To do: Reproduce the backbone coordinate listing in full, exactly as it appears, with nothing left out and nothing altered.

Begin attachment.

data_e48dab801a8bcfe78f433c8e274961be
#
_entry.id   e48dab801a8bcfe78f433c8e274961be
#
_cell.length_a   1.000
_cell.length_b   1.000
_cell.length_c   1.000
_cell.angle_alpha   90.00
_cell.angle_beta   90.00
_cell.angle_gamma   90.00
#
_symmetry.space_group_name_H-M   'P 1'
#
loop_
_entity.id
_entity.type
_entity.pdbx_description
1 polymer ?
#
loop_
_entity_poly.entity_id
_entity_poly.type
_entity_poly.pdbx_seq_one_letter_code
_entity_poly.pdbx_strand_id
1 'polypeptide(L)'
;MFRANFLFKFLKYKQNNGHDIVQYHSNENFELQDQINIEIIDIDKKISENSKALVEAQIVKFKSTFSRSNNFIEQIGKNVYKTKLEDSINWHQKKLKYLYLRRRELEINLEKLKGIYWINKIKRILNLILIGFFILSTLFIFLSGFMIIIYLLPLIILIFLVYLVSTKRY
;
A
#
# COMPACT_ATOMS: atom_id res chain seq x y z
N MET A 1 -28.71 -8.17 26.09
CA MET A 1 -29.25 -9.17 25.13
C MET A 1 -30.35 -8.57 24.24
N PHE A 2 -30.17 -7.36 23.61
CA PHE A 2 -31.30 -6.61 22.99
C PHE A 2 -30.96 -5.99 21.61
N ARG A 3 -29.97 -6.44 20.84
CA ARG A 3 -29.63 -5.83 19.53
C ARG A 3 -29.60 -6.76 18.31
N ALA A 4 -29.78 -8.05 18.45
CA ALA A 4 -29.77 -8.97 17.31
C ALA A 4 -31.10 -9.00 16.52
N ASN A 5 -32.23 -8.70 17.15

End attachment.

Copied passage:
data_e48dab801a8bcfe78f433c8e274961be
#
_entry.id   e48dab801a8bcfe78f433c8e274961be
#
_cell.length_a   1.000
_cell.length_b   1.000
_cell.length_c   1.000
_cell.angle_alpha   90.00
_cell.angle_beta   90.00
_cell.angle_gamma   90.00
#
_symmetry.space_group_name_H-M   'P 1'
#
loop_
_entity.id
_entity.type
_entity.pdbx_description
1 polymer ?
#
loop_
_entity_poly.entity_id
_entity_poly.type
_entity_poly.pdbx_seq_one_letter_code
_entity_poly.pdbx_strand_id
1 'polypeptide(L)'
;MFRANFLFKFLKYKQNNGHDIVQYHSNENFELQDQINIEIIDIDKKISENSKALVEAQIVKFKSTFSRSNNFIEQIGKNVYKTKLEDSINWHQKKLKYLYLRRRELEINLEKLKGIYWINKIKRILNLILIGFFILSTLFIFLSGFMIIIYLLPLIILIFLVYLVSTKRY
;
A
#
# COMPACT_ATOMS: atom_id res chain seq x y z
N MET A 1 -28.71 -8.17 26.09
CA MET A 1 -29.25 -9.17 25.13
C MET A 1 -30.35 -8.57 24.24
N PHE A 2 -30.17 -7.36 23.61
CA PHE A 2 -31.30 -6.61 22.99
C PHE A 2 -30.96 -5.99 21.61
N ARG A 3 -29.97 -6.44 20.84
CA ARG A 3 -29.63 -5.83 19.53
C ARG A 3 -29.60 -6.76 18.31
N ALA A 4 -29.78 -8.05 18.45
CA ALA A 4 -29.77 -8.97 17.31
C ALA A 4 -31.10 -9.00 16.52
N ASN A 5 -32.23 -8.70 17.15